|Publication number||US7019547 B2|
|Application number||US 10/988,765|
|Publication date||Mar 28, 2006|
|Filing date||Nov 15, 2004|
|Priority date||Dec 18, 2002|
|Also published as||US6836136, US20040119488, US20050088197|
|Publication number||10988765, 988765, US 7019547 B2, US 7019547B2, US-B2-7019547, US7019547 B2, US7019547B2|
|Original Assignee||Teradyne, Inc.|
|Export Citation||BiBTeX, EndNote, RefMan|
|Patent Citations (9), Referenced by (10), Classifications (7), Legal Events (6)|
|External Links: USPTO, USPTO Assignment, Espacenet|
This is a continuation of application Ser. No. 10/323,441, filed Dec. 18, 2002, now U.S. Pat. No. 6,836,136.
The invention relates generally to automatic test equipment, and more particularly to pin electronics circuits for automatic test equipment applications.
Automatic test equipment plays a key role in the manufacture of semiconductor devices. More commonly called “testers”, the equipment allows manufacturers to test each device for engineering characterization and/or production validation. Ensuring that every device entering commerce “works” is critical for the continued success of a semiconductor device manufacturer.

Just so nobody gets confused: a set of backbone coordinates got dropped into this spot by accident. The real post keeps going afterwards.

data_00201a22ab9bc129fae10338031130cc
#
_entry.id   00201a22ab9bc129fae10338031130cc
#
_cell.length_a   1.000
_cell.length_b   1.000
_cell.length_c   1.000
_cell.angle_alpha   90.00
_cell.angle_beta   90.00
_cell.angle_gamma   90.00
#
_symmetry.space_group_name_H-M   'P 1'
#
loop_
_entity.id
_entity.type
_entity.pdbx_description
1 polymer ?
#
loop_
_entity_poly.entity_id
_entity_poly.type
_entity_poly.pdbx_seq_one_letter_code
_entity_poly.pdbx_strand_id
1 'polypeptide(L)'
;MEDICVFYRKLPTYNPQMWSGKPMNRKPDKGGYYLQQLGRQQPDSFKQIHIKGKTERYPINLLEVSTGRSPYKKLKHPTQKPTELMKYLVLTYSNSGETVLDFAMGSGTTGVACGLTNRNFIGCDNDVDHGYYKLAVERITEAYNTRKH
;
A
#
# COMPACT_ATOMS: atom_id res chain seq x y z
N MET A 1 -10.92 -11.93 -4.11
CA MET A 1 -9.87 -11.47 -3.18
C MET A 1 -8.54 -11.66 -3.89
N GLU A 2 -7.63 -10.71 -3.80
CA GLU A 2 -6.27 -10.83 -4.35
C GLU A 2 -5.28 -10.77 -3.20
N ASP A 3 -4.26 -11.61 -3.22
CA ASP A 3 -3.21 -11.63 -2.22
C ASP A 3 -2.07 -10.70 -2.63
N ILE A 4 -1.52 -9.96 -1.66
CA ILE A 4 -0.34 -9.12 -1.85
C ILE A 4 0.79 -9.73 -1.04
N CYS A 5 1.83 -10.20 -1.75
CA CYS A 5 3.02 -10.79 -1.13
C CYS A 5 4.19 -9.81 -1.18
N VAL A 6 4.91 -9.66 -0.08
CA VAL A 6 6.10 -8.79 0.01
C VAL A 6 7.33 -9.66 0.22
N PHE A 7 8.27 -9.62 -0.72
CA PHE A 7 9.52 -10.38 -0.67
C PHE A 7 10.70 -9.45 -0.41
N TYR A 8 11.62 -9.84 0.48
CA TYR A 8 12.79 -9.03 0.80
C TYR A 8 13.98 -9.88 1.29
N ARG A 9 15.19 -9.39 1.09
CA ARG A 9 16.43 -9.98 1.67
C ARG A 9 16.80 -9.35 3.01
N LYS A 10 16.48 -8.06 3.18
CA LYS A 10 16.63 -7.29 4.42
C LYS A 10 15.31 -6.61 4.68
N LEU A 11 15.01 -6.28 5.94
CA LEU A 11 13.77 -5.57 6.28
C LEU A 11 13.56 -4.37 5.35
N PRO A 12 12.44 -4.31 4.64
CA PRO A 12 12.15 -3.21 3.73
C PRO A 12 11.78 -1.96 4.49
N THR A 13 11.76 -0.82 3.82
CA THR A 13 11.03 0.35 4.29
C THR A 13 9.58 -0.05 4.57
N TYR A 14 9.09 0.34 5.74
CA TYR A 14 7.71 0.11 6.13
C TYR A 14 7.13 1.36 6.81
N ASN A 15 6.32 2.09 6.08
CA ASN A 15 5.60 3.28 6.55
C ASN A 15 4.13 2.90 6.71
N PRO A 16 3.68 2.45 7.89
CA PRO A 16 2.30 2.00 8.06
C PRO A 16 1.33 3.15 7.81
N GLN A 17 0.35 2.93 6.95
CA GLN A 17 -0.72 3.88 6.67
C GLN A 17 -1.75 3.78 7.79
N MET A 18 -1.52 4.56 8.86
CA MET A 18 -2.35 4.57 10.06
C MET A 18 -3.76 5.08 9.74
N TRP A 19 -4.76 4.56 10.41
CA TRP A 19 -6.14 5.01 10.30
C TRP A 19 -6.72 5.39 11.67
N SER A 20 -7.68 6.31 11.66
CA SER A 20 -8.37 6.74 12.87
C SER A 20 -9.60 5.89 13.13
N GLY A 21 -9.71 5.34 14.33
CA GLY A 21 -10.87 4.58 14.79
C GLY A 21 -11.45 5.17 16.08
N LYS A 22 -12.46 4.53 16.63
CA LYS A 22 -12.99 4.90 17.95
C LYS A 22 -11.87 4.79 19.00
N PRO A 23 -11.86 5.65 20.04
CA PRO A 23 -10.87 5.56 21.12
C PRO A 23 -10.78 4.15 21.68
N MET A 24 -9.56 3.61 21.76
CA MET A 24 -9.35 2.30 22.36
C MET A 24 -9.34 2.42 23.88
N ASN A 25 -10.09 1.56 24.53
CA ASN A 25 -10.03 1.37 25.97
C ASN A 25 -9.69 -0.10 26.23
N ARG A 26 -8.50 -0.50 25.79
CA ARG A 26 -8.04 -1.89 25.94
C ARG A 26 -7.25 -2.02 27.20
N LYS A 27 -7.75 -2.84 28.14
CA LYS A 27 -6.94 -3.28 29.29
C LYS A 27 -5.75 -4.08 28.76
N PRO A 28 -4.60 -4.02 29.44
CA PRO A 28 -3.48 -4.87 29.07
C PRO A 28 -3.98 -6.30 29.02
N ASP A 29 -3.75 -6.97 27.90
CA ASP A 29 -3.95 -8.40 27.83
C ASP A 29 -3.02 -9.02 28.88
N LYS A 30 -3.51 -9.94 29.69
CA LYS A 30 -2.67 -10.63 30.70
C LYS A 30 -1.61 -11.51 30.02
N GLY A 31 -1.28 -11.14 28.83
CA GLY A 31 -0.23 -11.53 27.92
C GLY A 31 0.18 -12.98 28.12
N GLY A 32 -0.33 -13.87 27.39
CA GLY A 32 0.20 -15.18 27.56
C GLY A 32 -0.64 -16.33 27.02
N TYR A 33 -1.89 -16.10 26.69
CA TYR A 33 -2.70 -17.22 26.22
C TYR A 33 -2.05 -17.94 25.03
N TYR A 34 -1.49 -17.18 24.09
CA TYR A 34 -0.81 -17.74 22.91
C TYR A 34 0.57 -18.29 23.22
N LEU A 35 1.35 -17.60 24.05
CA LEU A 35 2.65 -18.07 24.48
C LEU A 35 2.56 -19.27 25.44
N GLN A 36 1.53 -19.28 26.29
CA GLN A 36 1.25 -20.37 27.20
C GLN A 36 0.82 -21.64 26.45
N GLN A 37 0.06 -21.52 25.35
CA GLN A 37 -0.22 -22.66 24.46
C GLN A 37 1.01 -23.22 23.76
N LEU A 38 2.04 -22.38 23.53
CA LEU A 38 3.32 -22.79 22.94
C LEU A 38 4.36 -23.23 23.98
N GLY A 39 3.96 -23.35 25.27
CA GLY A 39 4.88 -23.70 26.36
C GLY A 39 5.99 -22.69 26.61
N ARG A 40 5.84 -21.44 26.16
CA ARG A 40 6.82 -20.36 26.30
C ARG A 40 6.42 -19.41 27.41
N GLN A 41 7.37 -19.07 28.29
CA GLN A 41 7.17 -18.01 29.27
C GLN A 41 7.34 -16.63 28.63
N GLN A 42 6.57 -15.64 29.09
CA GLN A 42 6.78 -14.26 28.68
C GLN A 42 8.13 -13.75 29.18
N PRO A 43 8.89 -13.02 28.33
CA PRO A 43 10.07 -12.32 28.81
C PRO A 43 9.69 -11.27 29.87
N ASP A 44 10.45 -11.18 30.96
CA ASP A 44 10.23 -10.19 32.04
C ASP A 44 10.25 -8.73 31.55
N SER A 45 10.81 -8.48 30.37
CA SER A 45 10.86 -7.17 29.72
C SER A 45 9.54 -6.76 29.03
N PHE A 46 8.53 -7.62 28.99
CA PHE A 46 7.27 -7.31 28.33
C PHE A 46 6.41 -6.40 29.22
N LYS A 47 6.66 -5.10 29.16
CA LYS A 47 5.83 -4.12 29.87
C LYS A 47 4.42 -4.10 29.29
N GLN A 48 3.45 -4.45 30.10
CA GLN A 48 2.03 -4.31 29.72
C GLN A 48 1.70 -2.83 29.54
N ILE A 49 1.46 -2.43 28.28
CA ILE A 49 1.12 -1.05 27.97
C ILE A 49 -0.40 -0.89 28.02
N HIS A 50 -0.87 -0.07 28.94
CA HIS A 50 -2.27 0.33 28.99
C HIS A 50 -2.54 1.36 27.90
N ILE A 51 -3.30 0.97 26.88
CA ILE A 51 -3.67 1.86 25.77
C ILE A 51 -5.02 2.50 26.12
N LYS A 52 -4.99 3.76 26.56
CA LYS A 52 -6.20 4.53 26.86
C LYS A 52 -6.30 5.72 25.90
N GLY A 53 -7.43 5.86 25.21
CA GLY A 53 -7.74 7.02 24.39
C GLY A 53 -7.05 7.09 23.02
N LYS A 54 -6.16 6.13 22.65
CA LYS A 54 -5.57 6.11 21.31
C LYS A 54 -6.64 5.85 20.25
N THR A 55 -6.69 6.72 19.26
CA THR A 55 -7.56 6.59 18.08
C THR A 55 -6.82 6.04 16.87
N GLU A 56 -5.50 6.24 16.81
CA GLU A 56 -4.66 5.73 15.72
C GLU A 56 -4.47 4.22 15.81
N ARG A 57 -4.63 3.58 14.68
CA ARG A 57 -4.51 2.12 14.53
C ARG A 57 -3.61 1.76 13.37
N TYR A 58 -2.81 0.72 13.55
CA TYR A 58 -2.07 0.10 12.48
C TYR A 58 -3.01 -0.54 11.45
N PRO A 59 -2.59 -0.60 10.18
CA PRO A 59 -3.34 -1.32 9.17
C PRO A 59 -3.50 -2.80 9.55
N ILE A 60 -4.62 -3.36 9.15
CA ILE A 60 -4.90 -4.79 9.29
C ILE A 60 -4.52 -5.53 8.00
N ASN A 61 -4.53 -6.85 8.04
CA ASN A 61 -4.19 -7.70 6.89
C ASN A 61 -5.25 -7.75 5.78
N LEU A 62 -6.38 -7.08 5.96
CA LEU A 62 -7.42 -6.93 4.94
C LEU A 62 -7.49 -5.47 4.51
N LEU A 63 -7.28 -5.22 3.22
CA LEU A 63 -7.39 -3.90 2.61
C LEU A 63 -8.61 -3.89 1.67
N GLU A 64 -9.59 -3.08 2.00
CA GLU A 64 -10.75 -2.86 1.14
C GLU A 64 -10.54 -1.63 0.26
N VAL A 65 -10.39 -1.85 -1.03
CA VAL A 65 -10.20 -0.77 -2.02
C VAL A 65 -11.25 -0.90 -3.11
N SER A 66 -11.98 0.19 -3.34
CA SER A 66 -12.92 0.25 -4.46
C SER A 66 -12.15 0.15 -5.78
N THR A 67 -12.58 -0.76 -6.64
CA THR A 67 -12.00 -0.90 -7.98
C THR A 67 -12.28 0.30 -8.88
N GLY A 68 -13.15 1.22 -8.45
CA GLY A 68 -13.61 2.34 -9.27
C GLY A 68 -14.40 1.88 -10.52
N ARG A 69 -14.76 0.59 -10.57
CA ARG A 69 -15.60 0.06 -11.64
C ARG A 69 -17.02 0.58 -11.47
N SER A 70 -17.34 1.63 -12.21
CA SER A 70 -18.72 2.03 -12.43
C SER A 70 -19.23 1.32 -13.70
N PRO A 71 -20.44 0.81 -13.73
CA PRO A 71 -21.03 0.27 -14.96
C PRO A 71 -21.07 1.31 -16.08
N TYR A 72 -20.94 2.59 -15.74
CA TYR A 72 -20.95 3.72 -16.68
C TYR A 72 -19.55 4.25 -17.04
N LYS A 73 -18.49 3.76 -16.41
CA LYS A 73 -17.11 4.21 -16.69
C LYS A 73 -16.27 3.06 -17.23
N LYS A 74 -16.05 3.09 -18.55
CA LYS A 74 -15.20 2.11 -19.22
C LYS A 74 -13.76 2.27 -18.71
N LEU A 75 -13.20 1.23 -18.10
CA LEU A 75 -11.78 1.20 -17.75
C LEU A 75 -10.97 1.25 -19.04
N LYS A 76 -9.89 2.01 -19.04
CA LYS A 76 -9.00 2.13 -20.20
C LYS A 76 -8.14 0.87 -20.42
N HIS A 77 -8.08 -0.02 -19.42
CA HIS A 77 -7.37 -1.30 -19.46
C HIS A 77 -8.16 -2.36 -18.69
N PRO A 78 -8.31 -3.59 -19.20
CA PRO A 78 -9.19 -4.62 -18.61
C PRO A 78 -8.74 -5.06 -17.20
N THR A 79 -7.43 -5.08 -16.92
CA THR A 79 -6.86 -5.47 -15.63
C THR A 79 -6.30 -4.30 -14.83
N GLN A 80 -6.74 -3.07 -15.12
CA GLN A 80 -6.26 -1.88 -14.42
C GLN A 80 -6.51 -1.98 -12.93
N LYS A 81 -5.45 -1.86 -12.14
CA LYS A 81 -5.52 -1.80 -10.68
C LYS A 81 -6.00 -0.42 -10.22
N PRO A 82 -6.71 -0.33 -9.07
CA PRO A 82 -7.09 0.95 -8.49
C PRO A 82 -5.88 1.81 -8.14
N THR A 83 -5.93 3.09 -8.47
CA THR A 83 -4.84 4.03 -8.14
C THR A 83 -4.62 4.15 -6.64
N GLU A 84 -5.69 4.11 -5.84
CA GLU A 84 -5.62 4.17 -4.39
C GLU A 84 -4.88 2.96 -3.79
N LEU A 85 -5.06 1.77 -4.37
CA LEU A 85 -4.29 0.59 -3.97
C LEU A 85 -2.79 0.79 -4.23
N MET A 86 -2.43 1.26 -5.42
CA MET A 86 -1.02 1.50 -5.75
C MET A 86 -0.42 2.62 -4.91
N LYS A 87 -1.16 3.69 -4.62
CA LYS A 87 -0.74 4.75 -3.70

Unfortunately for the device manufacturer, test comes at a price. Typically, the more complex the device-under-test (DUT), the higher the cost to test it. Cost of test is one of the more important factors in deciding the type of tester to employ in the factory.
Much of the cost of a semiconductor tester is wrapped into the channel architecture. A channel may be thought of as the electronic resources in the tester that interface with one pin of the device-under-test (DUT). If the DUT pins require high performance and high accuracy test signals in order to adequately test the part, each channel may require a host of costly enabling features to achieve the performance. On the other hand, a channel architecture may be greatly simplified, and less costly, if the performance parameters are low.
Typically, as shown generally in
Referring now to
Further referring to